A former Central Intelligence Agency officer was arrested for plotting with a relative, who also worked for the CIA, to spy on China.
Alexander Yuk Ching Ma, 67, was arrested on Friday and charged, the US Department of Justice said.
He is accused of disclosing confidential information on national defense to Chinese intelligence officials.
This is the latest spy arrest at a time of growing tension between Washington and Beijing.
Mr. Ma is due in court on Tuesday and faces a maximum sentence of life imprisonment if convicted.
What do we know about Mr. Ma?
Mr. Ma, a naturalized U.S. citizen born in Hong Kong, began working for the CIA in 1982.
Prosecutors said he left the CIA seven years later and worked in the Chinese city of Shanghai before moving to Hawaii in 2001.
They accuse Mr. Ma and his relative of spying for China over the course of a decade in a scheme that began with meetings in Hong Kong in March 2001.
Former CIA officers are accused of sharing information “on CIA personnel, operations and methods of concealing communications” with Chinese intelligence.
Part of their meeting in Hong Kong was videotaped and shows Mr Ma having $ 50,000 (£ 38,000) in cash for secrets they shared, the statement said.
While living in Hawaii, according to court documents, he then sought to work with the FBI to once again gain access to classified U.S. government information to pass to China.
He was hired by the FBI office in Honolulu in 2004 as a contract linguist and is accused of stealing documents marked secret.
It is not known why it took so long to arrest Mr. Ma.
The anonymous relative that prosecutors say Mr. Ma conspired with is now 85 years old. He is also a naturalized US citizen, born in Shanghai.
Court documents say prosecutors are not seeking an arrest warrant against him at this time because he suffers from “advanced and debilitating cognitive disease.”
What are the other cases of espionage?
This is the latest arrest in a series of cases against former intelligence officers.
In November, another former CIA officer, Jerry Chun Shing Lee, was sentenced to 19 years in prison for conspiring to spy for China.
The information Mr. Lee shared is believed to have helped China bring down a network of informants between 2010 and 2012.
About 20 informants were killed or imprisoned during this period in one of the most disastrous failures of US intelligence services in recent years.
In May 2019, Kevin Mallory, another former CIA agent, was sentenced to 20 years in prison after being convicted of conspiring to pass US defense secrets to China.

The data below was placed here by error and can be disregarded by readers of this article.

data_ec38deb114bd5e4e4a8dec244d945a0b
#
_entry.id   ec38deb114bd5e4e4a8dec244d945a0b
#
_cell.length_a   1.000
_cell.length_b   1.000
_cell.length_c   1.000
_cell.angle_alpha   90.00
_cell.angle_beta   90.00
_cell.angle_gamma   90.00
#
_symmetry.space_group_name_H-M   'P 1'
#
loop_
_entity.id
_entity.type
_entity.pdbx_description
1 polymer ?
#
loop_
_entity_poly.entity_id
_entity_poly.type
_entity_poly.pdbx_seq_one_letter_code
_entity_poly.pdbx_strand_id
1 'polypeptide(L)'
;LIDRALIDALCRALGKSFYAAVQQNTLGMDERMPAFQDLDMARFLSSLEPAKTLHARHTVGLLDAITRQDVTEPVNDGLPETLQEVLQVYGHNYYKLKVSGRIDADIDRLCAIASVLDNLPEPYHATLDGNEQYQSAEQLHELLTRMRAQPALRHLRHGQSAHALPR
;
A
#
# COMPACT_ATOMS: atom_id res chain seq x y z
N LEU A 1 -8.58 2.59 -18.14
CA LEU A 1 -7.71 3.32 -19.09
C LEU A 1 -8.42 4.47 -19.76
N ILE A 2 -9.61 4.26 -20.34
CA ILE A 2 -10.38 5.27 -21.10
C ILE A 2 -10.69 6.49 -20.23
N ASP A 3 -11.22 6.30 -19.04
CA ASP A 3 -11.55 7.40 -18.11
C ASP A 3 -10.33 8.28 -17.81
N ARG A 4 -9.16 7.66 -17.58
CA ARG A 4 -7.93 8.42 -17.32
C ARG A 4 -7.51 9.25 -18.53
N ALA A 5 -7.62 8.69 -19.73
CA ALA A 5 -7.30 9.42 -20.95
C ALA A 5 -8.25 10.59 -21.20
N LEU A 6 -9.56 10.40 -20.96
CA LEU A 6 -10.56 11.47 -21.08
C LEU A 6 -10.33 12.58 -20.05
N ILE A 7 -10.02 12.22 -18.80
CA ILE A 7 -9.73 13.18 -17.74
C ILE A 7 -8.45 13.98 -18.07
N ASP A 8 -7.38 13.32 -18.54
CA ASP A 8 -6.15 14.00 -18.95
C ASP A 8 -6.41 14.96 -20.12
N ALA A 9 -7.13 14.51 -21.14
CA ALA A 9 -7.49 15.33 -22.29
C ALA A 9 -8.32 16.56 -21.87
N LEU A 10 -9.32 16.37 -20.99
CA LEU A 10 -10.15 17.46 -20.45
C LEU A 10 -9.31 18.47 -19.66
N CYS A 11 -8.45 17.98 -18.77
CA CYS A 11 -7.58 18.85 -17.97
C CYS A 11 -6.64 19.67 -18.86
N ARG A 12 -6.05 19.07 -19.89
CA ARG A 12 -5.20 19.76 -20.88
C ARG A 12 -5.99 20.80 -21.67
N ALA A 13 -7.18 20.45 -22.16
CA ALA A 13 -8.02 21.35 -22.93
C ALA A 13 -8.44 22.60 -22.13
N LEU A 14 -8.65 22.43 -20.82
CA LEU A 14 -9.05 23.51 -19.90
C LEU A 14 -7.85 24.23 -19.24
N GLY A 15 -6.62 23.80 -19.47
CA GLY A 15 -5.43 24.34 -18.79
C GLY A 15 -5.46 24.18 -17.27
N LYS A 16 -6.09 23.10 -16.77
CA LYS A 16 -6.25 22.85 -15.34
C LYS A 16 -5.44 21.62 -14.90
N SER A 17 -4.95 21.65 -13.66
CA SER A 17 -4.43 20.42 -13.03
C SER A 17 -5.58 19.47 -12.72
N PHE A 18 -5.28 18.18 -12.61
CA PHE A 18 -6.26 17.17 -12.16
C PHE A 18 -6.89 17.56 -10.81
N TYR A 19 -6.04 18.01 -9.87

Former US intelligence officer Ron Rockwell Hansen was sentenced in September to 10 years in prison.
In Monday’s statement, Assistant National Security Attorney General John C. Demers said: “The trail of Chinese espionage is long and, unfortunately, littered with former US intelligence agents who have betrayed their colleagues. , their country and its liberal democratic values to support an authoritarian communist. diet. ”
“Whether it’s immediately, or years after they thought they’d get away with it, we will find these traitors and bring them to justice.” “
Why are tensions particularly high now?
The relationship between the United States and China has fallen to its lowest point in decades.
They have been locked in a bitter trade war since 2018 and earlier this month US President Donald Trump threatened to ban the popular Chinese app TikTok.
The two economic superpowers have also clashed over the coronavirus pandemic and the controversial new security law imposed by Beijing on Hong Kong.
Last month, a Singaporean pleaded guilty in the United States to working as an agent for China.
According to court documents, he was recruited by the Chinese intelligence services in 2015, when he was a doctoral student at a prestigious Singaporean university, after giving a presentation in Beijing.
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Jun Wei Yeo, also known as Dickson Yeo, has been accused of using his political consultancy in America to gather information for Chinese intelligence.
The United States has also pursued charges of economic espionage against China in recent years.
About 80% of all economic espionage prosecutions initiated by the Justice Ministry “allege conduct that would benefit the Chinese state,” the department said on its website.